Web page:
Monday, December 6, 2021

Q&A with Thuan Le Elston


Photo by Jack Gruber/USA Today



Thuan Le Elston is the author of the new novel Rendezvous at the Altar: From Vietnam to Virginia. It is based on the lives of her two grandmothers and her husband's two grandmothers. Elston was born in South Vietnam in 1966; she and her family fled Saigon in 1975. She is a member of the USA Today editorial board.


Q: In a USA Today interview with book critic Thuy Dinh, you said, “I kept thinking about how much all four of our grandmothers had lived through and how I needed to record it all in one place for my children.” Why did you decide to write the book as a novel rather than a memoir?


A: I was inspired by four real women, but I needed a fictional vehicle to carry the reader along from grandmother to grandmother.


When I met my husband’s maternal grandmother in 1992, Anne was already on her deathbed. I never got to hear her voice, watch her move.


But I needed her to tell her side of the story, so I created whole conversations that Anne has with the reader – based on what my mother-in-law told me about her mother, who grew up in Virginia then lived a “Mad Men” glamorous life outside Manhattan and retired in Southern California.


I also turned my paternal grandmother, Kim, into a family historian to help readers unfamiliar with Vietnam and its history. In recounting history to her grandson, Kim is also telling her story through French colonialism and the Vietnam War.


And then there’s the matter of the ending, where the book arrives to compare gender roles, parenting, aging, and dying in a multicultural family. I had to make all that up.


But along the journey are real details that I want my kids to know about the people they came from, the people whose blood runs through their veins.


Q: What did you see as the right blend between fiction and history as you worked on the book?


A: In my first try, I knew it was important to put all the family history down then worry later about where to fictionalize in order to try to make the book a good read.


On my side of the family, I’ve been listening to my elders tell stories all my life, so it was easy.


With my husband’s side of the family, I interviewed my parents-in-law for details and stories. And my father-in-law actually had already done the work years ago when he basically interviewed his mom over letters about her life. When I started digging for my novel, he handed me all these letters.


And off I went, adapting Mary’s letters and words to show what it was like to grow up in Great Depression Midwest. You couldn’t make up stuff like getting burlap underwear for Christmas. Or why Muscatine, Iowa, was the “pearl button capital of the world.”


Drawing from family anecdotes and photographs, genealogy records, old letters, and new emails, I mix nonfiction and fiction like a cocktail. What I serve are intimate diary entries, revealing conversations, and epic family reunions.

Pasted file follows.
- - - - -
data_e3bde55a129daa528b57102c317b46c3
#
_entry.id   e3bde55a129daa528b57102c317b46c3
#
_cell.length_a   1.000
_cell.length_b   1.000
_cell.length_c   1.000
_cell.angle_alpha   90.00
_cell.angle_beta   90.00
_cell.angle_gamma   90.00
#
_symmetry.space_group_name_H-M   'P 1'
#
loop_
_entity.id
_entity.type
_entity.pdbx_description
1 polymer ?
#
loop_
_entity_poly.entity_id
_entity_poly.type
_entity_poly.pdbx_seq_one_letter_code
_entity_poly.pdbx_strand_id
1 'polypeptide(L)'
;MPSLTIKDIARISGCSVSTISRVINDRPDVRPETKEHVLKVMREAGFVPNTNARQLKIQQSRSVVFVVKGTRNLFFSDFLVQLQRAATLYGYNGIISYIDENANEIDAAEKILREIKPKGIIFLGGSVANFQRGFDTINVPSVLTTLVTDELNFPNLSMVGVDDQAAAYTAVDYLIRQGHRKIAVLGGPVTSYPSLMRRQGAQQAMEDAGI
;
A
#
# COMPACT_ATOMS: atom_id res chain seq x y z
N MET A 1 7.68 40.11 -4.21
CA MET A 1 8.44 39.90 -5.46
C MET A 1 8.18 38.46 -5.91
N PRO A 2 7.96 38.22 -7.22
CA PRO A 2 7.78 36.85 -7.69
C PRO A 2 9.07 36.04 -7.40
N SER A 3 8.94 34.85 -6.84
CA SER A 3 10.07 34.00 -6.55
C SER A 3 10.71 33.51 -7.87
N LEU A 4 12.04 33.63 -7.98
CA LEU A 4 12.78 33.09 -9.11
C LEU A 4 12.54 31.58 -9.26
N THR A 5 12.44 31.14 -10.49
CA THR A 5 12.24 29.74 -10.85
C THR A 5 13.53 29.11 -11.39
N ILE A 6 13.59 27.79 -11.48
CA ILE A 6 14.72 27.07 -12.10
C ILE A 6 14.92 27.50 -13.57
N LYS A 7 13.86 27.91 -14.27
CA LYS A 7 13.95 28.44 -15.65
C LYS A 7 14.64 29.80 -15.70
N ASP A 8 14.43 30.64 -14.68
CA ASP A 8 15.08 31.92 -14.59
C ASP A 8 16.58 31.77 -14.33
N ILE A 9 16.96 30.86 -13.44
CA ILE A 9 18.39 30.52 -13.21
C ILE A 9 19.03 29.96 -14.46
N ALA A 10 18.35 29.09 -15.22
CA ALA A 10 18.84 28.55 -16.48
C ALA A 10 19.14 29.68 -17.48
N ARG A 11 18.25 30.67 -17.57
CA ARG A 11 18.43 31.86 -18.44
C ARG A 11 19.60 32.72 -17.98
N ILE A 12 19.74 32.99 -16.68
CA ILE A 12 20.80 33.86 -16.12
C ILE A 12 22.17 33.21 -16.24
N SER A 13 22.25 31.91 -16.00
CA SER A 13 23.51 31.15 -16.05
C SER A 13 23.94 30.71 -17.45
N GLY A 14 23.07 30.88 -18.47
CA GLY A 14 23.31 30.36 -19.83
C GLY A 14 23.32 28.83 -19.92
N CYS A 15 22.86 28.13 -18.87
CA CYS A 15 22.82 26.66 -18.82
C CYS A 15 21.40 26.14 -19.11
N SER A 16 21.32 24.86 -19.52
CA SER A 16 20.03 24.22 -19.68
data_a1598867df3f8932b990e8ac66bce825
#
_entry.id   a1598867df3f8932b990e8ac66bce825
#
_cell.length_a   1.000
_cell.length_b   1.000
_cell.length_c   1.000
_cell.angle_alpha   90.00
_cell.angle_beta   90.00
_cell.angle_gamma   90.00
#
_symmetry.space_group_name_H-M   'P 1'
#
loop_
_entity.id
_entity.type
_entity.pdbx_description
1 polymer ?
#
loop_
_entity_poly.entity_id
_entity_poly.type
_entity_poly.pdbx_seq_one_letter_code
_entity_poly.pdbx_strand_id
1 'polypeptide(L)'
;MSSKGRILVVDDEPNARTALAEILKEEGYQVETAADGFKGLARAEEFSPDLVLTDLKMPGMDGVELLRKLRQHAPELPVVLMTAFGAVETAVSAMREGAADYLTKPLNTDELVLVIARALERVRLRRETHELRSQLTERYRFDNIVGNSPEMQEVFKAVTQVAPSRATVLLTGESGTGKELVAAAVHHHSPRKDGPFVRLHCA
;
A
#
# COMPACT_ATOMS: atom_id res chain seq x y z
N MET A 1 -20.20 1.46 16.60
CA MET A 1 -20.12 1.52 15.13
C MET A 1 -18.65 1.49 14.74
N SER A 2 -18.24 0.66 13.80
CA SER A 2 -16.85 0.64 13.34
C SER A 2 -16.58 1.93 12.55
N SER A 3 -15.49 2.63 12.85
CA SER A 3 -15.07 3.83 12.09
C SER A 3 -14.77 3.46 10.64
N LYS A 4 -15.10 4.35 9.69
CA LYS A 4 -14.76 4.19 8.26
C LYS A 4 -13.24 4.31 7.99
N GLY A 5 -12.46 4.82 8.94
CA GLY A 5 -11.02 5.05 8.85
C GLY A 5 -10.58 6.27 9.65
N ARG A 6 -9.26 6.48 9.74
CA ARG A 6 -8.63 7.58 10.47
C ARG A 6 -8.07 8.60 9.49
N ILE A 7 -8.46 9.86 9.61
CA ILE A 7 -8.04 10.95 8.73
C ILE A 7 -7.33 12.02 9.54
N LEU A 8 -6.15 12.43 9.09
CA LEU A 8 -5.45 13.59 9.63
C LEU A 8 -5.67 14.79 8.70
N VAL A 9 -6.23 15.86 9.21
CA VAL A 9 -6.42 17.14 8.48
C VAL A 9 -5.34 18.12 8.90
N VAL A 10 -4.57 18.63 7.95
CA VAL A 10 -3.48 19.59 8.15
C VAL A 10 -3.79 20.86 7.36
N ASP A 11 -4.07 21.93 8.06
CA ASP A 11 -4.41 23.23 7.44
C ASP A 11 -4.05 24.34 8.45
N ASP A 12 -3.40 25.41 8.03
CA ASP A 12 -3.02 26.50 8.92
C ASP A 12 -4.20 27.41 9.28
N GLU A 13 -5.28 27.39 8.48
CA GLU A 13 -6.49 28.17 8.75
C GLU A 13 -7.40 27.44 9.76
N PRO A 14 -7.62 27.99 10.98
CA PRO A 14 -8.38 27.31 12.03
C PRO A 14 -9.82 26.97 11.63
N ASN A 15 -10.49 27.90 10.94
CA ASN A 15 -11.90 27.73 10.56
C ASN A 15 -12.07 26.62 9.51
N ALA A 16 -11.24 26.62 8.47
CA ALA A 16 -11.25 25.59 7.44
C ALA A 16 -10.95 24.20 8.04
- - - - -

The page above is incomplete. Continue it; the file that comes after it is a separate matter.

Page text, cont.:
Q: In the USA Today interview, you said, “Point of view was the hardest part in writing this novel.” Can you say more about that?


A: At first, I didn’t want to write a first-person novel – me me me. I wanted the book to concentrate on these four women. But agents who turned me down all said the same thing: There needs to be a thread tying these four chapters together, a narrator.


You have to know that I’ve been keeping journals since my teens. And now with each of my four children, as they prepped for college, I’d keep a journal for that child – recording not only their last years in high school but also literary quotes, poems, interesting tidbits about science, religion, movies.


So I had to bring myself into this novel, using a mother’s journal to her children as the narrator to introduce to my kids each of their great-grandmothers. But once I gave in, everything just flowed and I couldn’t be happier.


Q: What do you hope readers take away from the book?


A: Four women, two from Vietnam and two from America. Yet the two Vietnamese shared a culture but lived very differently, and the two Americans might as well have come from different planets.


This is not a Vietnamese American book. It’s not an Asian American book. This is a novel about four women whose descendants formed an American family. According to the Census Bureau, America’s multiracial population was 9 million people in 2010 and is now nearly 34 million, a 276 percent increase and 10 percent of the population.


Q: What are you working on now?


A: I have a title, “Saigon: April 30, 1995.” I have a beginning and an ending. It’s exciting and scary at the same time. It’s one day, inspired by the two years my husband and I lived in my birthplace after President Bill Clinton lifted the trade embargo on Vietnam.


Q: Anything else we should know?


A: You know this all too well, Deborah! Talk to your family members. Hear their stories. Get the details. As I wrote in Rendezvous at the Altar, channeling my maternal grandmother, Vu Thi Ty: Once upon a time was not a fairy tale. Just as lacquered ebony teeth used to be fashionable in Vietnam, once upon a time was the norm.


--Interview with Deborah Kalb

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